Director: John McTiernan
Cast: Chris Klein, Jean Reno, LL Cool J, Rebecca Romijn-Stamos, Naveen Andrews
MPAA Rating: (for violence, extreme sports action, sensuality, language and some drug references)
Running Time: 1:40
Release Date: 2/8/02
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Review by Mark Dujsik
Some movies are bad. Others are just plain incompetent. But there are some whose incompetence is simply dumbfounding. Rollerball is one of those movies. The title refers to a futuristic sport where people skate around on rollerblades and ride around on motorcycles in a figure eight and occasionally try to throw a ball into a goal, setting off some minor fireworks. Sound exciting? The rest of the movie doesnít fare as well either. Hereís an action movie directed by John McTiernan, who directed Die Hard, arguably the best contemporary American action film, without a bit of style, substance, or visceral excitement. Whatever tiny trace of plot that does exist is there simply to string together a series of action sequences. The movie needs Cliff notes. The story is incoherent, and the action scenes are cut so quickly that we have no idea whatís going on. Fortunately, we donít care whatís going on, so itís only a small loss.
The movie opens with a street luge competition (you know, itís on the Olympics and looks like sledding but much faster) in the streets of what can only be San Francisco, what with all the hills, but I doubt thereís that little traffic in San Francisco at any time of the day. Jonathan Cross (Chris Klein) is one of the participants and soon finds himself being chased by a couple of police cars. Luckily heís saved by friend Marcus Ridley (LL Cool J), who shows him a pamphlet about Rollerball, and once he realizes the cops are still hounding, Jonathan decides to take him up on his offer. So off he goes to Central Asia (the generic title for those countries whose names and borders and politics are always changing and for lazy screenwriters who could care less) where Rollerball is centralized. He quickly becomes a star, but thereís a bit of a setback. Petrovich (Jean Reno), the culturally ambiguous man in charge, is looking to raise the sportís television ratings, conveniently displayed with a green digital readout, and notices that people watch when blood is spilt.
This raises the question, how exactly would people watching something else or not watching TV at all know that something gruesome has happened? And why donít the ratings stay up when the audience begins to realize that the sport sates their appetite for destruction? Of course, Jonathan entertains the idea of beginning to suspect foul play on behalf of Petrovich, so Petrovich, displaying an unbelievable amount of paranoia, sends some people to follow Jonathan. His horribly disfigured (she has two whole scars) teammate and locker room fun-buddy Aurora (Rebecca Romijn-Stamos) shows him the cryptic, unintelligible underbelly of the organization. Somewhere along the line, Petrovich decides that the star is a threat. Why? I donít know. Perhaps all the non-information he gains could hurt the magnateís reputation. Then Jonathan begins to run. Why? I donít know. I guess he learns something is amiss. Eventually barbed wire fences make a cheesy cartoon sound effect when people drive through them. Why? I donít know. I can only guess the sound effect editors didnít think anyone would notice.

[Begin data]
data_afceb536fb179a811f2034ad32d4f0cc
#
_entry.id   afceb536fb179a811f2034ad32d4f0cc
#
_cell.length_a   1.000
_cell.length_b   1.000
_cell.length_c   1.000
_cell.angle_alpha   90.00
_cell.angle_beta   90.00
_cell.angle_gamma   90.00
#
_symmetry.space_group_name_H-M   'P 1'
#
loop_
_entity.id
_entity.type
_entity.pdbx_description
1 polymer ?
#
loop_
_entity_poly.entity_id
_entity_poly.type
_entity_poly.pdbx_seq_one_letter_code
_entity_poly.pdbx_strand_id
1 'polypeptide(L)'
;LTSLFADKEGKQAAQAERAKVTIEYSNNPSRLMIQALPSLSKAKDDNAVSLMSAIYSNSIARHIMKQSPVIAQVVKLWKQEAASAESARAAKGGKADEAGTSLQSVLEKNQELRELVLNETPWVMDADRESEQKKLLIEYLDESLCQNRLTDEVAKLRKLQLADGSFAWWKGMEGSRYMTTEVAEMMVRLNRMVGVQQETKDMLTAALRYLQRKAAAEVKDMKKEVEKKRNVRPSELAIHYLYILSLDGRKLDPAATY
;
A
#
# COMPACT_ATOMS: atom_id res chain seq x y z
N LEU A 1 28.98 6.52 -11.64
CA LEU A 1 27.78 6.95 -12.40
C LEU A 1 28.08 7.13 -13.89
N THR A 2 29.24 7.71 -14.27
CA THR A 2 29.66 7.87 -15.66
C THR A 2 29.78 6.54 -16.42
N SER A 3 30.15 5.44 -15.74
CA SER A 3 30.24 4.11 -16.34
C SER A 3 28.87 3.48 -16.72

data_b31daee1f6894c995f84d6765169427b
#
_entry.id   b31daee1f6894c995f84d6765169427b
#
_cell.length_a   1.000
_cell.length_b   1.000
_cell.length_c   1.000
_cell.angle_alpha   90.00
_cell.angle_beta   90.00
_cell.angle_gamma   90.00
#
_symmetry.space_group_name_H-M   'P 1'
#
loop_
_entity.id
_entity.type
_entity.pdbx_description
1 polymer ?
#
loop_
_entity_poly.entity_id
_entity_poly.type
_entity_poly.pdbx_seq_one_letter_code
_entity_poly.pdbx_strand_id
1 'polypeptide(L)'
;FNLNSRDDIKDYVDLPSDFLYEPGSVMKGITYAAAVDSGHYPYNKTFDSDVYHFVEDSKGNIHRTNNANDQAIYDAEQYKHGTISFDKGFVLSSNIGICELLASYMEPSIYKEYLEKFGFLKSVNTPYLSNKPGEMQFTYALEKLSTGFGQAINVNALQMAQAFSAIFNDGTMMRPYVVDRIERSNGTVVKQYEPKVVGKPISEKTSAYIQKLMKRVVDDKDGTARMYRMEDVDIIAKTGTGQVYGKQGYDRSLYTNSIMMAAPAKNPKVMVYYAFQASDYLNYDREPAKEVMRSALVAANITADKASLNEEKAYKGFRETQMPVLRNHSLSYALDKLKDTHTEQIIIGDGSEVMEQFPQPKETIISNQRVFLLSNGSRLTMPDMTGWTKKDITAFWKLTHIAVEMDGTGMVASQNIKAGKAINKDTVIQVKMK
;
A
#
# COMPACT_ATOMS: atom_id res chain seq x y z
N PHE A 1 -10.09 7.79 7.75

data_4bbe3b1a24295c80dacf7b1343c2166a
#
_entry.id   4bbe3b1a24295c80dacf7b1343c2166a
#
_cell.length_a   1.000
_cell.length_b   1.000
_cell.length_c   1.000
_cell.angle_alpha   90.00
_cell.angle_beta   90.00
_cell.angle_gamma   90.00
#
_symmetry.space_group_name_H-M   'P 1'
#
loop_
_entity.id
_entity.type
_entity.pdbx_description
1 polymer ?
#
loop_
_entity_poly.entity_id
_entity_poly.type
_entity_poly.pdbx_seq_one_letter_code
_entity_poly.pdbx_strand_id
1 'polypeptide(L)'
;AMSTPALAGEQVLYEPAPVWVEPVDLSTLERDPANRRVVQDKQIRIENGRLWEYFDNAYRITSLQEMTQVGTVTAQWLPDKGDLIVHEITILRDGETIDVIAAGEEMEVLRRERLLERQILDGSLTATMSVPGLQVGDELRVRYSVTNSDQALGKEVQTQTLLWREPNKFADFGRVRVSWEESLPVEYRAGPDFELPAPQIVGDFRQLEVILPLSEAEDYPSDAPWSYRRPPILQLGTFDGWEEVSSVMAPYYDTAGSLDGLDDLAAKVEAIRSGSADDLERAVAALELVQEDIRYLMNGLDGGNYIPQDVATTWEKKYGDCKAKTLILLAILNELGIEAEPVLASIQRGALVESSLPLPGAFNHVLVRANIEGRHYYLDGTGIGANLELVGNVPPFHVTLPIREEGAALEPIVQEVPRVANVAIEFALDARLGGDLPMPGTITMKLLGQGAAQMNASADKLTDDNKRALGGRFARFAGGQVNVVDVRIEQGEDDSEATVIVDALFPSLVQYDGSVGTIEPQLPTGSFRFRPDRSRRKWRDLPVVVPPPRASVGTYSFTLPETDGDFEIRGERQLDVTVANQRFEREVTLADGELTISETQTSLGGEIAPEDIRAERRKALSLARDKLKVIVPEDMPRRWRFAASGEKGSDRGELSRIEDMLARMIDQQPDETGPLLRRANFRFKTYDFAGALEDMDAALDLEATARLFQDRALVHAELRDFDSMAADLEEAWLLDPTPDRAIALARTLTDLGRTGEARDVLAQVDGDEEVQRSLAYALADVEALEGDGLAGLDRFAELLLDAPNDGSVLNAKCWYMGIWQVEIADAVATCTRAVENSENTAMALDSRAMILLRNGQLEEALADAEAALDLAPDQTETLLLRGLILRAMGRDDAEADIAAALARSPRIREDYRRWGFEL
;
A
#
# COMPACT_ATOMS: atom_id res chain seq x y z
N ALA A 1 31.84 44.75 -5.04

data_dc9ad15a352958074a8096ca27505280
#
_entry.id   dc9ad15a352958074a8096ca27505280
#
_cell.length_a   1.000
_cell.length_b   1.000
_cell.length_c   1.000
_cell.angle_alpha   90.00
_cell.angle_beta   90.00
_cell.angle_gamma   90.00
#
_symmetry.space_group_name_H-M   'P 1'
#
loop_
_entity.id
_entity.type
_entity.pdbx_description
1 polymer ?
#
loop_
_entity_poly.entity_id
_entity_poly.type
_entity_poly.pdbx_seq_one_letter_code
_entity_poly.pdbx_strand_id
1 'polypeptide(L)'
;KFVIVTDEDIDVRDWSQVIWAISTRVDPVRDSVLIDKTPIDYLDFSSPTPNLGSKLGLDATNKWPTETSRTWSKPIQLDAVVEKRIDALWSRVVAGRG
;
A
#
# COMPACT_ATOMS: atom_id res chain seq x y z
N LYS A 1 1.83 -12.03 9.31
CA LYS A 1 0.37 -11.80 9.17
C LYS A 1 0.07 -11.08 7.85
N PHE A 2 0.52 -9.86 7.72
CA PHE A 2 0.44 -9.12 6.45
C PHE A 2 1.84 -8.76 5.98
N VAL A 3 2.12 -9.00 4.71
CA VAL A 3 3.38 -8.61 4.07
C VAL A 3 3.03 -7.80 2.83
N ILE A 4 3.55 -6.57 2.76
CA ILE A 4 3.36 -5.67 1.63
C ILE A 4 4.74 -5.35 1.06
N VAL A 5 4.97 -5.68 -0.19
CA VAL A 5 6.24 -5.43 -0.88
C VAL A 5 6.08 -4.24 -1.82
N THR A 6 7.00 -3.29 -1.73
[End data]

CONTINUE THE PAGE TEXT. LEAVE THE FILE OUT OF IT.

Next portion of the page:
The barbed wire bit occurs during a chase sequence shot entirely in night vision. What on earth would possess someone to shoot an elongated scene (somewhere from five to ten minutes) in this most annoying fashion? Nothing is gained; itís simply headache inducing. The rest of the action takes place on the court, but the gameís rules are concealed. Thereís no explanation to any of it, except the way in which a team can score, and even that makes little to no sense. If there are any rules, theyíre rather liberal. Players are hit and sent flyingóflipping perpendicularly through the airówithout penalty or reprimand. Eventually the rules are thrown away for a no holds barred match, and the big question is, whatís the difference? Chris Klein is completely miscast as an action star. While he can be funny as the endearingly dense oaf, here itís quite funny hearing him try to say his lines as a tough guy.
Rollerball is an insultingly bad movie, and even the flashiest, most distracting sound and visual gimmicks cannot hide this fact. The whole thing feels more like an exercise in rapid-fire editing and high-decibel sound effects than an attempt to make a movie. It all leads an orgy of violence and anarchy at the finale, which is the only logical end to and, as a result, the only piece of logic in this chaotic mess.
Copyright © 2002 by Mark Dujsik. All rights reserved.